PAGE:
Perhaps the world was a different place in the early 1990s. We were still working towards the automotive equivalent of Apollo 11. The F1 achieved the moon landing and most of what’s come since simply proves you can fly to the moon marginally quicker. If the traffic allows.
And anyway, it’s not lost on any of us that nobody actually drives these cars any more. The huge price tags and limited production numbers have secured them a future of (more or less) guaranteed financial appreciation, and to really nail the investment potential, it only really wants to have delivery mileage on the clock in 10 years’ time. And I’m not sure many grade C instructors will have the chance to steer them clear of tyre walls, either. More’s the pity. These cars are to polish (sorry — detail), and take five miles down the road, twice a year, when you hear of an event where they’ll be loads of Influencers on tap, ready to grab a snap of your pride and joy.
Actually, the whole subject reminded me of an occasion in 2014 when a client of mine was auctioning an HFL Kholod scramjet rocket, in London. Yes, I know. Look it up. If you have a picture in your mind, you’re probably very close. It’s a rocket. A proper one. At the time I wondered why anyone would buy it, and as I’ve been pondering this whole hypercar thing, I imagined the conversation the buyer might have had with one of his mates, once he’d got the rocket home.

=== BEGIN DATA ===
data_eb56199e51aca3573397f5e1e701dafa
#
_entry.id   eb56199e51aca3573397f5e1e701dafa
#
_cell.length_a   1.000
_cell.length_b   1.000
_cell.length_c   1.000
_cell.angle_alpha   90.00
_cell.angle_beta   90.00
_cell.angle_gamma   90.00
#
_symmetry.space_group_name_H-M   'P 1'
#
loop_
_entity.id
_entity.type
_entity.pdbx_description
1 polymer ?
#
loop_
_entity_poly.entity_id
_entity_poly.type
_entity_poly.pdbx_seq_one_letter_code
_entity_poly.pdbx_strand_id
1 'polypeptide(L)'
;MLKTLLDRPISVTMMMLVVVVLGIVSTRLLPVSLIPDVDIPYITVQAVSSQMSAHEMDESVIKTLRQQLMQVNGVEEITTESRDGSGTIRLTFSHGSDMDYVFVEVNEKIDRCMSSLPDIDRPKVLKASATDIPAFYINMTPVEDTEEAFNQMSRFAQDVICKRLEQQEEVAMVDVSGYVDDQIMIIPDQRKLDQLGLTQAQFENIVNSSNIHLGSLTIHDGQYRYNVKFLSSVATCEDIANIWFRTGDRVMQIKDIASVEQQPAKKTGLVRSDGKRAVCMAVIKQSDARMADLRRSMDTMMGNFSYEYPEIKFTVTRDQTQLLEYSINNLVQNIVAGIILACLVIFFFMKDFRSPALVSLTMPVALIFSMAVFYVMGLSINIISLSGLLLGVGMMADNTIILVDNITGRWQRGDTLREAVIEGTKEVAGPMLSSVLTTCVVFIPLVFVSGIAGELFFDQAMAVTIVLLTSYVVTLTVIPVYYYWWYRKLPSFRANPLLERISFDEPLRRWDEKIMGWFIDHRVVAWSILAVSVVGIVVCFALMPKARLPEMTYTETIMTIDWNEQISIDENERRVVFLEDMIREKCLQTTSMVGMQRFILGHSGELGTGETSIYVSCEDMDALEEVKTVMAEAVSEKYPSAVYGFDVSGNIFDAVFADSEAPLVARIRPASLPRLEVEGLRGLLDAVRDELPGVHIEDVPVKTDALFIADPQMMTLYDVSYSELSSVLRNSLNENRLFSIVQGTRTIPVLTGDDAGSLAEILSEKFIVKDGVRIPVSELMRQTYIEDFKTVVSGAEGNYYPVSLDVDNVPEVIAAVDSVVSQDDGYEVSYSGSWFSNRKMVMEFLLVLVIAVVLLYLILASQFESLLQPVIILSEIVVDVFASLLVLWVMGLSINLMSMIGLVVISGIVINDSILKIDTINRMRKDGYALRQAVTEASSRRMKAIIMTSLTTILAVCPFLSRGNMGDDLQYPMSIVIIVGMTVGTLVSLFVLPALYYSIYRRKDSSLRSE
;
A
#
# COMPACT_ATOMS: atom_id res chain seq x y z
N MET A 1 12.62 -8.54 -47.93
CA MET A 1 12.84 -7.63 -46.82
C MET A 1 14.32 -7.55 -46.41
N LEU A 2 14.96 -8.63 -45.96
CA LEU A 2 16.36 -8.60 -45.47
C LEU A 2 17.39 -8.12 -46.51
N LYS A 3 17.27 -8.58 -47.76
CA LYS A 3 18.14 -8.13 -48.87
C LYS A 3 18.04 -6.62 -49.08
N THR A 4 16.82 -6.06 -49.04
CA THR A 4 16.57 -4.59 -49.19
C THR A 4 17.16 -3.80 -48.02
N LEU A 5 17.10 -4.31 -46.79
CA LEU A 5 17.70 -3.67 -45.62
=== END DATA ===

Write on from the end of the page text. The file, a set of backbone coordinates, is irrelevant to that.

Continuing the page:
It goes something like this:
Scramjet buyer: Check this out
Mate: What the hell is that?
Scramjet buyer: It’s a rocket, you twat. An HFL Kholod scramjet, actually.
Mate: Does it work?
Scramjet buyer: It probably could. Maybe.
Mate: Will you make it work?
Scramjet buyer: No, I don’t want to put any miles on it, do I? This is an investment
Mate: How fast does it go?
Scramjet buyer: Mach 6.47
(a few seconds of silence)
Scramjet buyer: Yeah. Sweet, right? That’s about 5000 fucking miles per fucking hour.
Mate: But what’s it for? I mean, why do you need it?
Scramjet buyer: Well, people will think I’m..
Scramjet buyer: Well yeah, but they’ll also think I’m..
Scramjet buyer: No, ffs. They’ll think I’m cool and a proper man about town. And thousands of young guys will photograph me with the rocket and post the pictures on the Instaweb. I’ll have thousands of mates I’ve never met, and people will talk about me in the pub. They’ll be envious of my perfect life
Mate: I see. Well, it all makes sense to me
Scramjet buyer: I mean, it’s the fastest fucking object to ever move within the earth’s atmosphere. Just knowing I have that performance at my disposal makes me feel good. It makes me the ultimate man. Like McQueen. Or David Gandy
Mate: Brilliant film
Scramjet buyer: What film?
Scramjet buyer: What?
Mate: Doesn’t matter. But anyway, it doesn’t work
Scramjet buyer: No. But who’d want to start it even if it did? I’m not stupid.
Scramjet buyer: Think I’ll get it wrapped though. It was only available in grey when new and I’m not a fan. Needs some carbon, too. I can Instagram the whole detailing procedure and win a few more friends on social. I’m pretty sure this rocket will tip me past 2000 Insta followers.
(short period of silence while they both stare at the scramjet)
Mate: Why don’t you take a photo of your wristwatch with the rocket in the background?
Scramjet buyer: Nice. Good idea